Can projectors work at an angle?

So you want to purchase a projector for that awesome home cinema or conference room setup, however, you know that you won’t be able to perfectly align the projector in such a way that the image may be skewed.

So you ask yourself, can projectors work at an angle, and the answer to this question is yes they can. To ensure that the image is straight when the projector is at an angle to the screen, you can use keystone correction and/or lens shift to achieve this.

This article is the ultimate guide to getting your project to work at an angle.

What is keystone correction?

Keystone correction, otherwise known as “keystoning” is the ability to adjust the projected image so that you can align it correctly in an even/straight rectangular format.

There are two types of keystone correction The first is vertical keystone correction. This is what is used when the projected image is either smaller or larger at the top or bottom of the image.

This is often caused when the project is either tilting upwards to the projector screen from below or when the projector is tilting downwards to the screen from above. If your projector isn’t raised or lowered directly in front of the screen the image will be larger at either the top or bottom of the screen.

The second type of keystone correction is horizontal keystone correction. This is what is used if your projector is slightly larger to the left or right of the projector screen.

This is caused by a projector being positioned either slightly to the left or right of the centre of the projector screen. If your projector isn’t centred, the image will display either larger to the right or left of the screen.

Keystone correction or keystoning will adjust the image itself so that it counteracts the angle of the projector screen to the projector. This change in the image will then straighten the overall image displayed to the viewer.

Be aware that although a lot of projectors offer a vertical keystone correction, not all projectors offer horizontal keystone correction.

What are the drawbacks of keystone correction?

The main drawbacks to keystone correction is a degradation to the image resolution and sharpness of the picture. This means that the picture may look less detailed and rich and may have blurred areas, usually around the edge of the projector screen.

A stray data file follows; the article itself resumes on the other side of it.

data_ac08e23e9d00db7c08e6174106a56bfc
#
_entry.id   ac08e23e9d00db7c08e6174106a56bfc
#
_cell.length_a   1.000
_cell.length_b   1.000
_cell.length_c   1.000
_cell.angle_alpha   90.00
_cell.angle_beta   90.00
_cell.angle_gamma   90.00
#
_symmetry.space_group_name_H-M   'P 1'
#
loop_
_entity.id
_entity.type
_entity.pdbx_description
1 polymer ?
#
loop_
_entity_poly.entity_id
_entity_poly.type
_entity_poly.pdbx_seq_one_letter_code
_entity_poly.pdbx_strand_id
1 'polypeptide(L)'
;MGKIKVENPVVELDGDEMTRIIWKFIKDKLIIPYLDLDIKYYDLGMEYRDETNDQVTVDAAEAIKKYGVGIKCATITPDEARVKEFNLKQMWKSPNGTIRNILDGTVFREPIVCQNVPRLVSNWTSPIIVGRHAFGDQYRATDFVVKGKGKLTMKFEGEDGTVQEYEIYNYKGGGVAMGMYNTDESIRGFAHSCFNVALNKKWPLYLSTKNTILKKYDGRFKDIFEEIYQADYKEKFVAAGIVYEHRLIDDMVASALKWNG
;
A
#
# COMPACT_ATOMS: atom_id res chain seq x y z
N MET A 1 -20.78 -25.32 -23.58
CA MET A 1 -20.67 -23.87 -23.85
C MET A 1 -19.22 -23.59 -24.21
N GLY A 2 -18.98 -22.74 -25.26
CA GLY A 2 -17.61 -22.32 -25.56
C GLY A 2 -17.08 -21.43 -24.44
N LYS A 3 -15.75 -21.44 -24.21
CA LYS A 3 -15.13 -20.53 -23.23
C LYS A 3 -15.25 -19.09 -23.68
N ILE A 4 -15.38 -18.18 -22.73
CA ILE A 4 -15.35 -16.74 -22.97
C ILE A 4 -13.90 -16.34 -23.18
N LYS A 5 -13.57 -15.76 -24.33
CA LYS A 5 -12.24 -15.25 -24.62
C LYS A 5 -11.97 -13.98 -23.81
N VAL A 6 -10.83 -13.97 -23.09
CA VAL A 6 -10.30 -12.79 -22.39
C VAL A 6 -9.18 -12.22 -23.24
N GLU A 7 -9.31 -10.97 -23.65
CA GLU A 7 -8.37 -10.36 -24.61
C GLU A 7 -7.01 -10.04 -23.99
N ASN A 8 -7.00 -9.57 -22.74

This isn’t all bad though as the section above details the main positives of using either vertical or horizontal keystone correction.

The reason that keystoning can degrade a projector image is that it is a digital manipulation of the projected image rather than a physical adjustment of the lenses.

In order to shrink the image at either the top, bottom, left or right of the image so that it fits within the projector screen frame, the projector will reduce the number of pixels in the image itself.

This can cause what was a very detailed picture to become quite pixelated or even blurry. Also, lines that would have once been straight are then projected as jagged lines.

That said, if your projector is capable of projecting high-resolution images such as 4K or 1080p, then the final image projected may still be of high quality that no one will really notice anyway.

For instance, a 4K image may be reduced to something more like 1080p after the horizontal or vertical keystone correction has been performed. Just like a 1080p image might be reduced to 720p.

As you can see, although keystone correction might reduce the image quality, it might not reduce so much so that it outweighs the point of performing it.

What is lens shift?

Lens shift if the ability to either manually or mechanically adjust the physical lens itself in order to distort the image so that it appears straight within the projector screen. Lens shift does not distort the image before it is projected, as it does in keystone correction, but instead manipulates the optics to adjust the angle of the image.

Depending on the model of the projector, the lens can be shifted either upwards, downwards, left, right or even diagonally within the projector housing.

This is a perfect solution if your room doesn’t allow you to fix a projector in place so that it is perpendicular with the screen, such as with a coffee table in your living room.

What are the drawbacks of lens shift?

Although lens shift offers many more benefits than either vertical or horizontal keystone correction, there can be drawbacks to using lens shift to adjust the angle of your projected image.